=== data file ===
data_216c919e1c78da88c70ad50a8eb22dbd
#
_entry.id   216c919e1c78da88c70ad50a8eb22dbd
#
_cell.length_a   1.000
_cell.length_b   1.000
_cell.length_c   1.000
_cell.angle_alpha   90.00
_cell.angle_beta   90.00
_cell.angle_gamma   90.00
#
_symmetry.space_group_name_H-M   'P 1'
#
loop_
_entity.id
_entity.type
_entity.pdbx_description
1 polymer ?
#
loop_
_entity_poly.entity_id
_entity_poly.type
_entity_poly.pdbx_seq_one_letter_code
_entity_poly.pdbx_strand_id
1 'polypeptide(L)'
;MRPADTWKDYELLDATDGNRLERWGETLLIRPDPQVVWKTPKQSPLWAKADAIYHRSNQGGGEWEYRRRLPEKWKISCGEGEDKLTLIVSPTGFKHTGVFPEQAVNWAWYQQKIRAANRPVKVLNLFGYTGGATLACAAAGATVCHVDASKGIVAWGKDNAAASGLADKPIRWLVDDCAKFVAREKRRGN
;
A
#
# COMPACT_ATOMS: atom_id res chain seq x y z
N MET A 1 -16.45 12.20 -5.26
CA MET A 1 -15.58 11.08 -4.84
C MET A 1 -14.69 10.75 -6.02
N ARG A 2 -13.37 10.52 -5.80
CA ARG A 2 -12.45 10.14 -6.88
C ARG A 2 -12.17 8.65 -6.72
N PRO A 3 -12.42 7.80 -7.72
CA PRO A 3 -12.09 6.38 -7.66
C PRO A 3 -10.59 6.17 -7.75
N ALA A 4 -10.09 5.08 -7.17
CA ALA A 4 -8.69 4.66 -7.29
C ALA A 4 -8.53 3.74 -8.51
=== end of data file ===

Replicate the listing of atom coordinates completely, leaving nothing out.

data_216c919e1c78da88c70ad50a8eb22dbd
#
_entry.id   216c919e1c78da88c70ad50a8eb22dbd
#
_cell.length_a   1.000
_cell.length_b   1.000
_cell.length_c   1.000
_cell.angle_alpha   90.00
_cell.angle_beta   90.00
_cell.angle_gamma   90.00
#
_symmetry.space_group_name_H-M   'P 1'
#
loop_
_entity.id
_entity.type
_entity.pdbx_description
1 polymer ?
#
loop_
_entity_poly.entity_id
_entity_poly.type
_entity_poly.pdbx_seq_one_letter_code
_entity_poly.pdbx_strand_id
1 'polypeptide(L)'
;MRPADTWKDYELLDATDGNRLERWGETLLIRPDPQVVWKTPKQSPLWAKADAIYHRSNQGGGEWEYRRRLPEKWKISCGEGEDKLTLIVSPTGFKHTGVFPEQAVNWAWYQQKIRAANRPVKVLNLFGYTGGATLACAAAGATVCHVDASKGIVAWGKDNAAASGLADKPIRWLVDDCAKFVAREKRRGN
;
A
#
# COMPACT_ATOMS: atom_id res chain seq x y z
N MET A 1 -16.45 12.20 -5.26
CA MET A 1 -15.58 11.08 -4.84
C MET A 1 -14.69 10.75 -6.02
N ARG A 2 -13.37 10.52 -5.80
CA ARG A 2 -12.45 10.14 -6.88
C ARG A 2 -12.17 8.65 -6.72
N PRO A 3 -12.42 7.80 -7.72
CA PRO A 3 -12.09 6.38 -7.66
C PRO A 3 -10.59 6.17 -7.75
N ALA A 4 -10.09 5.08 -7.17
CA ALA A 4 -8.69 4.66 -7.29
C ALA A 4 -8.53 3.74 -8.51